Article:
Unease over MERS growing in South Korea
SEOUL — Seoul’s normally bustling streets and subway were quieter than usual Friday. More than 900 schools nationwide, mostly in and around Seoul, had canceled classes during the week. Many public events were postponed, including youth sports tournaments.
The cautionary measures have resulted from growing unease over Middle East respiratory syndrome, or MERS, which officials say has resulted in four deaths among 41 infections in South Korea, including five new cases announced Friday.
South Korea has the highest incidence of MERS outside the Middle East, where the virus first was reported in 2012 and where most of the 434 related deaths have been recorded. The first South Korea case was reported May 20, involving a man who had returned from Saudi Arabia.
The South Korean government response has been a hot-button issue for a public still shaken by the sinking last year of the Sewol ferry, in which 304 passengers died. The government was a target of criticism for what bereaved families viewed as a tardy and ineffective rescue operation.
On Friday, data from public opinion polling firm Gallup Korea showed President Park Geun-hye’s approval rating at 34%, a 6% drop from the previous week.
Officials are lobbing accusations of mishandling the outbreak back and forth, with Seoul Mayor Park Wonsoon criticizing the central government for not publicly releasing the names of hospitals where patients contracted MERS.
Citing privacy concerns, authorities initially opted not to disclose the names of the hospitals where the deaths occurred. Under pressure, the Ministry of Health and Welfare eventually released the name of St. Mary’s Hospital in Pyeongtaek, a city south of Seoul, where most of the cases were diagnosed.
Park Won-soon also berated the government for not quarantining a doctor who had contracted MERS. The man reportedly defied a government order to stay at home, attended a public event and came into contact with more than 1,500 people, Park said.
In a Friday morning news briefing, Minister of Health and Welfare Hong Moon-pyo expressed regret for not quarantining the man. Hong said the government is doing all it can to contain the virus and that Park’s comments only stoked public worry and undermined the government’s efforts to control the outbreak.
Many people don white masks in public places in an attempt to avoid catching the virus.
A pharmacy operator in central Seoul, Jang Jee-in, said that over the last week she has sold more than 20 times as many N95 particulate-filtering masks as usual, and that she has been out of stock for two days.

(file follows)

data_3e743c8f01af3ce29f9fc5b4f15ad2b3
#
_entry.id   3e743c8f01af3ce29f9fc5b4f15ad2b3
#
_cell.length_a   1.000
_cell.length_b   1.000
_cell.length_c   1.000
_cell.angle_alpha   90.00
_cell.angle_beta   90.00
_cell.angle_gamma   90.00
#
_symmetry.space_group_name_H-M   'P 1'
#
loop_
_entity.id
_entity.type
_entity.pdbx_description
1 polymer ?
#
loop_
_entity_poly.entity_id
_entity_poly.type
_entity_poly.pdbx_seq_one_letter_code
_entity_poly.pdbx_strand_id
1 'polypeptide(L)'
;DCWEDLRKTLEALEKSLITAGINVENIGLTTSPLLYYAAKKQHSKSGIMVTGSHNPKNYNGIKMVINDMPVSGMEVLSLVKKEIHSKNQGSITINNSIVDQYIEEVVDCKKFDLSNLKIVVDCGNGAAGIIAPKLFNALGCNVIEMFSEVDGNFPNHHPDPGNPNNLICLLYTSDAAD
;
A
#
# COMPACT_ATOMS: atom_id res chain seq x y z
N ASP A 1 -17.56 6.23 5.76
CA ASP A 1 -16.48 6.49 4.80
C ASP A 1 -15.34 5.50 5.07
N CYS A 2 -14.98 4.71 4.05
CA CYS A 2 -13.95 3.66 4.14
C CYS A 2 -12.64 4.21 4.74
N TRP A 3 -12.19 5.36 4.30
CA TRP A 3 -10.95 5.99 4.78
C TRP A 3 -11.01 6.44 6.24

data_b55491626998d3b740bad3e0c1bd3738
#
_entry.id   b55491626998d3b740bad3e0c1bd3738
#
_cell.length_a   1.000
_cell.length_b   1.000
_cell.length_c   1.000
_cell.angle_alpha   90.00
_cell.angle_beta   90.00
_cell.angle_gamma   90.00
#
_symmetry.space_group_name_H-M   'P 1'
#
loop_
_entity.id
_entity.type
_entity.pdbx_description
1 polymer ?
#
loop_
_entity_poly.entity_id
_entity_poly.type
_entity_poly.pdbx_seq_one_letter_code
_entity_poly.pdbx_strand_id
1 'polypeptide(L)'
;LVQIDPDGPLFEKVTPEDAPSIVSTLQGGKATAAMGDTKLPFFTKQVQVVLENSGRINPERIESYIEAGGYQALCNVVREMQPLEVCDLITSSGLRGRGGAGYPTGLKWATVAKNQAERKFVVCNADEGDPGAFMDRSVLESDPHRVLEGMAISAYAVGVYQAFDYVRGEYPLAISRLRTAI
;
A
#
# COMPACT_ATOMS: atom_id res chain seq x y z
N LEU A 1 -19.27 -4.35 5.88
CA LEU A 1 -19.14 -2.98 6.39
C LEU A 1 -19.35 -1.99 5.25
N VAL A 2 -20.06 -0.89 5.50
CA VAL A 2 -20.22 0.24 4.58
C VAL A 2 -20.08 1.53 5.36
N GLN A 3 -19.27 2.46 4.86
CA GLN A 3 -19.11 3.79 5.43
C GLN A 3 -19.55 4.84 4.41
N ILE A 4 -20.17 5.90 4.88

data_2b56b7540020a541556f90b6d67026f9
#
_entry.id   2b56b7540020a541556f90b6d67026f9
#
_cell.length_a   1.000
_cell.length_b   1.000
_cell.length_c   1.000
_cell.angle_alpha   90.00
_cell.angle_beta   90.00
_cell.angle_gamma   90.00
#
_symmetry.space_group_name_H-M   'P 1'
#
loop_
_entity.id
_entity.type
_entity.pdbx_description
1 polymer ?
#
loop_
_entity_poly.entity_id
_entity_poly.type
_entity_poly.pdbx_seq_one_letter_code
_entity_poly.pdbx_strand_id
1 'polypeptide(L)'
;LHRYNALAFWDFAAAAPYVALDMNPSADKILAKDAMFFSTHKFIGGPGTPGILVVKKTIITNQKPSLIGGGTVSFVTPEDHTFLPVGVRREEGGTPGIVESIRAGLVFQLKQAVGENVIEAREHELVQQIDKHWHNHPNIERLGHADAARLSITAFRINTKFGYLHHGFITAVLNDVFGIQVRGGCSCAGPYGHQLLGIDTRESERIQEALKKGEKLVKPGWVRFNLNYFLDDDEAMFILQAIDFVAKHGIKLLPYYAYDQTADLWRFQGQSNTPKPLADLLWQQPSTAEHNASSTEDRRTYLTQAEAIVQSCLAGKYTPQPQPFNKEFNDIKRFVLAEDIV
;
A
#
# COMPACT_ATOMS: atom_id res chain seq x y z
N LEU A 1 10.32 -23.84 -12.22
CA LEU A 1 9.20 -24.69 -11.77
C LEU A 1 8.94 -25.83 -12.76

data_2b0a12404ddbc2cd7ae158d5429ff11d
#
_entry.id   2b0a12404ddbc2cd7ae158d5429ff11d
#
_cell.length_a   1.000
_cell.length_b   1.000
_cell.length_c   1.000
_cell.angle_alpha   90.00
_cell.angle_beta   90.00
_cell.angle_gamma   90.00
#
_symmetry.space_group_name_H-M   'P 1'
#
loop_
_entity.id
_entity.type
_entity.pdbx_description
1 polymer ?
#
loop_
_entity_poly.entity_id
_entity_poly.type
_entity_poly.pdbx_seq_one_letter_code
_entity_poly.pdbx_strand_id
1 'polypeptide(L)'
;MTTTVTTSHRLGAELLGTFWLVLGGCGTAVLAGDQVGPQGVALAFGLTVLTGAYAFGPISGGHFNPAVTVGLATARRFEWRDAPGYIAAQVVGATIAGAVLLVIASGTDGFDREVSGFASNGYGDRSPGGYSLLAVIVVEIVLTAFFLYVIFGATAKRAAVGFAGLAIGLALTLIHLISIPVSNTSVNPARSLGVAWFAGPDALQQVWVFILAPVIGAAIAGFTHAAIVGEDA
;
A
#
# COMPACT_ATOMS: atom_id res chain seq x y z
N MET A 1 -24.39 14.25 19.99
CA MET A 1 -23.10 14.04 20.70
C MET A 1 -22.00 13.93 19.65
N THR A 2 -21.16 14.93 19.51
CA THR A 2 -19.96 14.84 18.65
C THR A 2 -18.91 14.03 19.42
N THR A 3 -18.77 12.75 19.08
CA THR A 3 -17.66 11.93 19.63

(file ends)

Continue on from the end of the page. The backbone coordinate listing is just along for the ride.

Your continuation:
“Even at the height of winter, when everyone is worried about catching a cold, we don’t sell nearly this many,” Jang said.
MERS symptoms include fever, coughing and shortness of breath. Health experts have said that at its outset, MERS can be difficult to identify. The virus has an incubation period of about 15 days, so the official tally of those infected in South Korea could rise.
Police told the Yonhap News Agency on Friday that they will hold suspected virus carriers at medical facilities if they defy government orders to stay at home.
There is no known cure for MERS.
It is thought to spread via an infected person’s respiratory secretions, such as coughing, according to the U.S. Centers for Disease Control and Prevention. But the exact methods of the virus’ transmission are not clear.
All the infected people in South Korea had contact with infected patients or medical staff members.
Song Dae-sup, a professor at the Korea University College of Pharmacy, recommended basic hygiene as a way of slowing the spread of MERS.
“I encourage everyone to just take steps to boost their immune systems, such as eating properly and getting enough sleep,” Song said.
When asked whether she believes that the masks can prevent transmission, Jang, herself clad in a mask while working behind the counter at Hana Pharmacy, said, “Not perfectly, but they can help.”
She said the pharmacy wouldn’t have a new shipment until early next week. Until then, she must turn away prospective customers looking for the masks.
WORKERS spray an antiseptic solution in a plane at the international airport in Incheon, South Korea.